Archive | October, 2012

Made at Hugo House: More Like Home Than Home

31 Oct

Sunday night, I had the pleasure of reading a short story that takes place in Pike Place Market right in Pike Place Market, at the Can Can. The event, a literary cabaret produced by Sailor St. Claire, was called The Naked Bunch, and its theme played off of William S. Burroughs Naked Lunch, asking: what’s your fix? So I read a short story called “Sugar,” the first story I’ve set in Seattle since moving here that I actually like.  What I really loved about the event was how eclectic and yet cohesive it was – fiction, poetry, strip tease, and music all coming at that what’s-your-fix question from differently kinky angles. The night before that was also a treat. I read another new story called “The Zoo” at the Long Talking Bad Conditions Blues reading series hosted by Zachary Watterson at Liberty Bar. Zachary named the series after a novel by Ron Sukenick that is comprised of one extraordinarily long sentence, which lends a certain urgency to the series that I really like.  That’s two nights of readings with wonderful, talented writers – not to mention burlesque dancers and musicians! I feel really lucky.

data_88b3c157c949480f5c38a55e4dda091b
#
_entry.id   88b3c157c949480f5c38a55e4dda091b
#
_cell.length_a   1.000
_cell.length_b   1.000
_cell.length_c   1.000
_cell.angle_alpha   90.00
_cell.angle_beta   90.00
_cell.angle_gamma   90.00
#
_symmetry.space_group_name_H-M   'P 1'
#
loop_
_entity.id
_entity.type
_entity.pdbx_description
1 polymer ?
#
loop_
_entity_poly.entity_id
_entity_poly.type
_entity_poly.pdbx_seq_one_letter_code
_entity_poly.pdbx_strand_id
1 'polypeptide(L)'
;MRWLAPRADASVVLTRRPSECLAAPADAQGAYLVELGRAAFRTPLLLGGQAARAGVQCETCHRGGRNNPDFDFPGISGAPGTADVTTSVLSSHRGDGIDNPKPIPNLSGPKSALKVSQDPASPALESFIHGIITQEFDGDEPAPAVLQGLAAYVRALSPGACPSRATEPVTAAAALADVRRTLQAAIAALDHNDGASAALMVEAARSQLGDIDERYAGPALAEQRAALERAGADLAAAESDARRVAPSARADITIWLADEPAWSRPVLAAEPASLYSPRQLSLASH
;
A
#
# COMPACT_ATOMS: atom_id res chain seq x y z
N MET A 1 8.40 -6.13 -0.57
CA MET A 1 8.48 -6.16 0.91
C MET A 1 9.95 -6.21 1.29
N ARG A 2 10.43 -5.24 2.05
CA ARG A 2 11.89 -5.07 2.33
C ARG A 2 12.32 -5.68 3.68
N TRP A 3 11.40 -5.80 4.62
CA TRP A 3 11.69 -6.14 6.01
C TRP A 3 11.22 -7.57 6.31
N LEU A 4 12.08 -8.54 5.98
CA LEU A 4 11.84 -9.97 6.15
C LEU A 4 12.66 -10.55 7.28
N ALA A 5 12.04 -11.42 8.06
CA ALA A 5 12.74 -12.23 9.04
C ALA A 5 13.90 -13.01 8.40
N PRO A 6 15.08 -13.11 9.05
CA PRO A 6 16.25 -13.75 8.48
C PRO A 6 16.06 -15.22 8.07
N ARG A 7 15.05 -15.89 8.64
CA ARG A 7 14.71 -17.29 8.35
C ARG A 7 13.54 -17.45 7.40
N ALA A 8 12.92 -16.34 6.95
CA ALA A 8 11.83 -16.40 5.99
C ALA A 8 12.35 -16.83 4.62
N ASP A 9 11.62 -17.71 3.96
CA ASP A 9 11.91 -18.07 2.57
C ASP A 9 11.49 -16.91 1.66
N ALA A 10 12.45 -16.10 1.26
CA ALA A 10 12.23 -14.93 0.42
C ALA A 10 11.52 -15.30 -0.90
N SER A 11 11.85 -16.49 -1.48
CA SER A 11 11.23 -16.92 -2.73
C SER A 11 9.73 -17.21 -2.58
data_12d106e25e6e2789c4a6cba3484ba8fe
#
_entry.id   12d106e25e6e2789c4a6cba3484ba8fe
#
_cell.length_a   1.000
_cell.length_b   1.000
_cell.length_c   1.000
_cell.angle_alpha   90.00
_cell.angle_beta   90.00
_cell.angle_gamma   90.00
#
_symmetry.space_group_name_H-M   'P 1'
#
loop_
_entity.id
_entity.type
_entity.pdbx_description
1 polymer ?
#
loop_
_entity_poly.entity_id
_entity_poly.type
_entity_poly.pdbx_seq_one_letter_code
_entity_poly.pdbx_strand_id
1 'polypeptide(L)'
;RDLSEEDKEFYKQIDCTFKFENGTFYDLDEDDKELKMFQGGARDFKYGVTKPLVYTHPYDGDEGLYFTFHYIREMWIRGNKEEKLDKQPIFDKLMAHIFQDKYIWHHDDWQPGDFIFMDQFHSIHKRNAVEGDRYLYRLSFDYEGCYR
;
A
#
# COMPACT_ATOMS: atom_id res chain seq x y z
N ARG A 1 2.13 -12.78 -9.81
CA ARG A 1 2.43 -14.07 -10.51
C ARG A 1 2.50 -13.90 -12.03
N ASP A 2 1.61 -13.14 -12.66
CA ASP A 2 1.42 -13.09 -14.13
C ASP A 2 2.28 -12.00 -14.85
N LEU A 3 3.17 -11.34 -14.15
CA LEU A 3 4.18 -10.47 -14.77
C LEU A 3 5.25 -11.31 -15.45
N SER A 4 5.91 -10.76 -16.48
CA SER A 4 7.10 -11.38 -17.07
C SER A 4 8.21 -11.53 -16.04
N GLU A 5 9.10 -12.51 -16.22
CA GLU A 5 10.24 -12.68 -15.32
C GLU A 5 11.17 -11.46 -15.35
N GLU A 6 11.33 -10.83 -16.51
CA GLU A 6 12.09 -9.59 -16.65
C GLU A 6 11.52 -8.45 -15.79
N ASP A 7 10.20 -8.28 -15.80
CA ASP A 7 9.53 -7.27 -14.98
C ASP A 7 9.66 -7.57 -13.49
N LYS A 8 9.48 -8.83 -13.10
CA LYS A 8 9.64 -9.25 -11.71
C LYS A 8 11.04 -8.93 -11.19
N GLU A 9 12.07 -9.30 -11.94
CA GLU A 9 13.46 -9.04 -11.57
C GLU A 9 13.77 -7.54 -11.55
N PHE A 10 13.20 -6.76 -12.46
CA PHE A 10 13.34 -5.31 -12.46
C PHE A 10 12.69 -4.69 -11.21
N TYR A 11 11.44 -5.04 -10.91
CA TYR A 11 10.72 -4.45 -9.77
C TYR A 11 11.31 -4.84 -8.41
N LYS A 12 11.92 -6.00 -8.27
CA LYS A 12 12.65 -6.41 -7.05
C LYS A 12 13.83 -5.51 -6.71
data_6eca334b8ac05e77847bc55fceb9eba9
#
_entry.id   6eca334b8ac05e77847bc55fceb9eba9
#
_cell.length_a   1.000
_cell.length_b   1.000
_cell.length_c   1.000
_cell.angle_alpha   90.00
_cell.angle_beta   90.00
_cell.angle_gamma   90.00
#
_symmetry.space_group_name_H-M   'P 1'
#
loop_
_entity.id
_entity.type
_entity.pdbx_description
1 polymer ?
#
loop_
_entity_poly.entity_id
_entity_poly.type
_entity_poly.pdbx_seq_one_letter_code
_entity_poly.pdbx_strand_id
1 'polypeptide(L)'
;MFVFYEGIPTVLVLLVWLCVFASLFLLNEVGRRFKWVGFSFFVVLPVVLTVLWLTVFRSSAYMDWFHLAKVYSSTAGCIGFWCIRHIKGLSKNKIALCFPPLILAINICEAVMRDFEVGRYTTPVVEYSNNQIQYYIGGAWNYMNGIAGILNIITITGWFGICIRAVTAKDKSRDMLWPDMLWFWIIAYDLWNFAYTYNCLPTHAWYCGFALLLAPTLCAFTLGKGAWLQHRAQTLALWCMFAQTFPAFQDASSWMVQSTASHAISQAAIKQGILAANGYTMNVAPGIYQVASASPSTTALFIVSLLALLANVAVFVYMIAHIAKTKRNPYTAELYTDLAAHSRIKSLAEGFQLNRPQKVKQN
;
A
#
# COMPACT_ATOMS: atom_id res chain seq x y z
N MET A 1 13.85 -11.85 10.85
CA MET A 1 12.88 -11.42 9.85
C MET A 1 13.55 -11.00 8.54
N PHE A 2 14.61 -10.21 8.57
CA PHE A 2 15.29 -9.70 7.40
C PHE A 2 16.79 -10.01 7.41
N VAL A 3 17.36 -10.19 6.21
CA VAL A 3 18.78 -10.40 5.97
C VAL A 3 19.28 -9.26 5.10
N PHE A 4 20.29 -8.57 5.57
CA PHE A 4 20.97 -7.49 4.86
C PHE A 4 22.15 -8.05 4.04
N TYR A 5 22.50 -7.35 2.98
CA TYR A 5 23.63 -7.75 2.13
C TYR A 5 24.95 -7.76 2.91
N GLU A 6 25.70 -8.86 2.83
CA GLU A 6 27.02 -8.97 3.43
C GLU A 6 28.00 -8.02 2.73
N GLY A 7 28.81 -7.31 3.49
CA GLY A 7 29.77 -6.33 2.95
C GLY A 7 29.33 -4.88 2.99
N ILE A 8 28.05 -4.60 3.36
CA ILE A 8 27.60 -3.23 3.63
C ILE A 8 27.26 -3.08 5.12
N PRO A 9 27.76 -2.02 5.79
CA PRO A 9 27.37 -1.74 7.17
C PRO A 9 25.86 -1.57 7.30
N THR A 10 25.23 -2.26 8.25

There’s another reason I’m feeling really lucky these days. I’ve been awarded a Made at Hugo House Fellowship! This new fellowship provides funding, space, and resources to four to six writers age 35 and younger in King County. During my fellowship, I’ll be completing my short story collection “More Like Home Than Home,” which explores themes of migration, place, and home in settings like Bucharest, New York, and Seattle, and several places in between. So there was something extra sweet about reading “Sugar,” a story set in Seattle that I’m finally happy about after three years of living here,  at such a great venue like The Can Can. Hooray!

Reading at The Can Can. Photo by Kristen Young.

I needed a high-res photo for the fellowship webpage, so I asked my friend Sayed Alamy at GuyEatsOctopus to take a few shots. He did a super job!

Photo by Sayed Alamy.

Mr. Penumbra’s 24-Hour Bookstore

5 Oct

My review of Robin Sloan‘s debut novel Mr. Penumbra’s 24-Hour Bookstore is up on the Ploughshares blog. I’m still having fun playing with the review-in-lists form. Here’s how it begins:

What: a book about books
And: their simultaneous demise and triumph
And, obviously: immortality

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